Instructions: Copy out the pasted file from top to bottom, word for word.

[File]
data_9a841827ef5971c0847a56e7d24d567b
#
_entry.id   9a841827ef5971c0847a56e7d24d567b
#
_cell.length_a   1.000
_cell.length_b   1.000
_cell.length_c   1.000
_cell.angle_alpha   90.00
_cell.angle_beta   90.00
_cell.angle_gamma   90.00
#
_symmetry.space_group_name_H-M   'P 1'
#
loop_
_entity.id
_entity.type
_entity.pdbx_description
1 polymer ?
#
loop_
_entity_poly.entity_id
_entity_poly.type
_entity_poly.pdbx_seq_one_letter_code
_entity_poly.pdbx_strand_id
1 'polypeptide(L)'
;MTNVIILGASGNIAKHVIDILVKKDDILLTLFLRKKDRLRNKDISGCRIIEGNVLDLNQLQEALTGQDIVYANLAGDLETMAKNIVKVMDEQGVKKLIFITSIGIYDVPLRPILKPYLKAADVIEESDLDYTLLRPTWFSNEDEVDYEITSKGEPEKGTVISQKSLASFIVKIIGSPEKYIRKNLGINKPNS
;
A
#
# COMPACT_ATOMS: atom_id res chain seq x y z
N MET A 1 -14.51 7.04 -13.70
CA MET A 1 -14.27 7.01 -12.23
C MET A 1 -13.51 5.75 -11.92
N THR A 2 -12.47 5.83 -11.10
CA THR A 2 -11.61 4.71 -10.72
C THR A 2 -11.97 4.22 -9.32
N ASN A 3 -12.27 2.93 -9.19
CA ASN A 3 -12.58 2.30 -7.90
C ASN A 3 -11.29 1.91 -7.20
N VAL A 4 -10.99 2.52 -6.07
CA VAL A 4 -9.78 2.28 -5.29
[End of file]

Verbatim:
data_9a841827ef5971c0847a56e7d24d567b
#
_entry.id   9a841827ef5971c0847a56e7d24d567b
#
_cell.length_a   1.000
_cell.length_b   1.000
_cell.length_c   1.000
_cell.angle_alpha   90.00
_cell.angle_beta   90.00
_cell.angle_gamma   90.00
#
_symmetry.space_group_name_H-M   'P 1'
#
loop_
_entity.id
_entity.type
_entity.pdbx_description
1 polymer ?
#
loop_
_entity_poly.entity_id
_entity_poly.type
_entity_poly.pdbx_seq_one_letter_code
_entity_poly.pdbx_strand_id
1 'polypeptide(L)'
;MTNVIILGASGNIAKHVIDILVKKDDILLTLFLRKKDRLRNKDISGCRIIEGNVLDLNQLQEALTGQDIVYANLAGDLETMAKNIVKVMDEQGVKKLIFITSIGIYDVPLRPILKPYLKAADVIEESDLDYTLLRPTWFSNEDEVDYEITSKGEPEKGTVISQKSLASFIVKIIGSPEKYIRKNLGINKPNS
;
A
#
# COMPACT_ATOMS: atom_id res chain seq x y z
N MET A 1 -14.51 7.04 -13.70
CA MET A 1 -14.27 7.01 -12.23
C MET A 1 -13.51 5.75 -11.92
N THR A 2 -12.47 5.83 -11.10
CA THR A 2 -11.61 4.71 -10.72
C THR A 2 -11.97 4.22 -9.32
N ASN A 3 -12.27 2.93 -9.19
CA ASN A 3 -12.58 2.30 -7.90
C ASN A 3 -11.29 1.91 -7.20
N VAL A 4 -10.99 2.52 -6.07
CA VAL A 4 -9.78 2.28 -5.29